Regular payments are more predictable than one-off sales that help companies plan their spending and gets rewarded by investors
Don't subscribe now! At least not to the idea of the subscription economy.
It's not just streaming TV services chasing steadily paying customers. Wine sellers, food delivery outfits and even Swedish furniture giant Ikea want them, too. Buyers can only spend and consume so much, though.
Online video is the fiercest battleground. About 10 million people signed up for Disney+ within 24 hours of its November debut, lured by "Star Wars" and other classic movies. Apple has rolled out its own service; HBO will soon join the fray. They're all taking on Netflix, which has amassed 158 million users worldwide since pioneering unlimited viewing access for a regular fee.
The business model has exploded. Razors, meal kits, pet food and clothes are all available by subscription. Peloton Interactive bicyclists pay $39 a month for virtual spin classes. Revolut customers can spend 13 pounds a month for the online bank's shiny metal card. Carmakers and supermarkets are experimenting with subscriptions.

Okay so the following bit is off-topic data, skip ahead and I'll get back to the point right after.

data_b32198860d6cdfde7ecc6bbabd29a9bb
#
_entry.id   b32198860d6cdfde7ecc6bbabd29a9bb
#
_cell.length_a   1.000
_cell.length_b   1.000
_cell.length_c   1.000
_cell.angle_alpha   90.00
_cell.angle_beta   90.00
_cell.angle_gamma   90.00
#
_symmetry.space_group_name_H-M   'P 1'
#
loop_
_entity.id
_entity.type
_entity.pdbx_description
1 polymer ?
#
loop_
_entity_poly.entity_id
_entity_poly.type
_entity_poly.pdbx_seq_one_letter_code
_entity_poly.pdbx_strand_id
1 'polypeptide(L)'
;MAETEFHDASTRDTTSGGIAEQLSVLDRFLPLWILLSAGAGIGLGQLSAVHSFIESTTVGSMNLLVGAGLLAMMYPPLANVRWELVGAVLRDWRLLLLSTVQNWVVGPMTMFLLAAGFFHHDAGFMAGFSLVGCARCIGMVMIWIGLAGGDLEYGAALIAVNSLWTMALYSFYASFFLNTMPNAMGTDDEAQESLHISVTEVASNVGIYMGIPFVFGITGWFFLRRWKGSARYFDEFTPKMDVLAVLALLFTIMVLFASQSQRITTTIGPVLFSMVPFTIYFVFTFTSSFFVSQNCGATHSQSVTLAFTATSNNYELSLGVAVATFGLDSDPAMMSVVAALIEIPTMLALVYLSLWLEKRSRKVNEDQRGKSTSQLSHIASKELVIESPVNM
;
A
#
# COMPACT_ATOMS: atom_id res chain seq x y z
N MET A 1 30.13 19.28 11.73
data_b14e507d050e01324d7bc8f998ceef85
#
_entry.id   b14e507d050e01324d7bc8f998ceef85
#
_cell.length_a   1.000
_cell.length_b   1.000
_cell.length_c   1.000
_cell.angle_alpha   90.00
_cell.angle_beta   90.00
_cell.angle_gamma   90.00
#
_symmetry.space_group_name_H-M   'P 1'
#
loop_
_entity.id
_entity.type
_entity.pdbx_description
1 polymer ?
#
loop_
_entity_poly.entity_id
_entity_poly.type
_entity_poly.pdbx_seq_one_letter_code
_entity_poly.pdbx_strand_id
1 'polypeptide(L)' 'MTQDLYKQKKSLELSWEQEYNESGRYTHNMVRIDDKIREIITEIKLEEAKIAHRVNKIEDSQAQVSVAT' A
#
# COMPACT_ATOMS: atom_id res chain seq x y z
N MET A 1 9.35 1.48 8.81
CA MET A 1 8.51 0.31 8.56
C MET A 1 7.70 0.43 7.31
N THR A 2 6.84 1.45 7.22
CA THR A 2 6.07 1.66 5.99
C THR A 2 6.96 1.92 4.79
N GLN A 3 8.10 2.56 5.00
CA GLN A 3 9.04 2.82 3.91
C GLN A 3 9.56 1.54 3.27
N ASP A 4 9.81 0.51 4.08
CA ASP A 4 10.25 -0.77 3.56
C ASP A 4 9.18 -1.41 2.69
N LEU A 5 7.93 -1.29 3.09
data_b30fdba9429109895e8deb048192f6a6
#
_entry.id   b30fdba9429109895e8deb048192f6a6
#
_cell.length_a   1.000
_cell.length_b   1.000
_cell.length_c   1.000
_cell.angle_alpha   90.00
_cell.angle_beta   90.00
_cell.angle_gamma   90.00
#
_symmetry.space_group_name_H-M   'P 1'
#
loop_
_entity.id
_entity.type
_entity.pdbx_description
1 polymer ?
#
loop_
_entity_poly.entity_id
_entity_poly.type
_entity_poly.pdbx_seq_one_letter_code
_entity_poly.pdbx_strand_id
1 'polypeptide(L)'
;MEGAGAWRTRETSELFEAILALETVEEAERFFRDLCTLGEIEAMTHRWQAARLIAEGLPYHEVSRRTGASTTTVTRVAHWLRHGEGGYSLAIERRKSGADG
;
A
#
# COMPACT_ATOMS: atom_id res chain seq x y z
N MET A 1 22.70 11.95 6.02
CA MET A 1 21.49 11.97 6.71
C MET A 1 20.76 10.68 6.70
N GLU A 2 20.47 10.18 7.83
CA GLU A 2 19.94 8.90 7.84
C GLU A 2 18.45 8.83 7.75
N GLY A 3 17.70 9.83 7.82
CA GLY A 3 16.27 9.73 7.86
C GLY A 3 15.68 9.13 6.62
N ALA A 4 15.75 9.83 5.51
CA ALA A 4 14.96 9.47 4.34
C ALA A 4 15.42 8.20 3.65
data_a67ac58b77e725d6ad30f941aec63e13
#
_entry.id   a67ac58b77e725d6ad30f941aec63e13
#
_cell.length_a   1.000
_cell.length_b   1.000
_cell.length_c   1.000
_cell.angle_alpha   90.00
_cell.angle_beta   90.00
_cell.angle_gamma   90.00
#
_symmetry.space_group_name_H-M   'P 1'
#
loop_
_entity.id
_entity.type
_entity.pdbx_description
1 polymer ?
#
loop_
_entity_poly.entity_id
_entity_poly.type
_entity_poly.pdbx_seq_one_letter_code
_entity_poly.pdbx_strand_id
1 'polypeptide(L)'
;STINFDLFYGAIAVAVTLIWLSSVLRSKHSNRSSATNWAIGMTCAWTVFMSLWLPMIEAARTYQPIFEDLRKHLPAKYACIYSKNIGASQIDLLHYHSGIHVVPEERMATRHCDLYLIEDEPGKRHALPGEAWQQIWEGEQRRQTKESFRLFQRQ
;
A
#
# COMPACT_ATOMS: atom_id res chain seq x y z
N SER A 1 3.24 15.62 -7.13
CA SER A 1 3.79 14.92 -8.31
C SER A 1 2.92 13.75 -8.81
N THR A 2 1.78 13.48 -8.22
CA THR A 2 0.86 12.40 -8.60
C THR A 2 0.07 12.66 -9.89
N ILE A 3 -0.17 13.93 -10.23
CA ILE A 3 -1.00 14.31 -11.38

The logic is clear. Regular payments are more predictable than one-off sales. That helps companies plan their spending and gets rewarded by investors.
Salesforce.com, a huge purveyor of software as a cloud-based service, is valued at around $140 billion, more than 7 times expected revenue for the year to January.
Newcomers may struggle to repeat such success. Customers are expensive to recruit and difficult to keep.
Half of the subscribers to e-commerce services cancel within six months, according to a 2018 study by McKinsey.
Delivery of physical products doesn't benefit from the same economies of scale as software.
Meanwhile, Netflix and its rivals probably are not charging enough to cover their vast investments; Disney+ is charging just $7 a month. When prices inevitably rise, subscribers may be forced to choose.
The best subscription services may, therefore, be those with extra benefits.
Take Amazon. More than half of US households pay $13 a month for Prime, which includes faster shipping and access to movies and music, UBS analysts reckon. The real benefit, though, is that users spend a lot more on Amazon.
Only companies that can unlock similar advantages will stay atop peak subscription. For the rest, the summit will prove unattainable.
This is a Breakingviews prediction for 2020.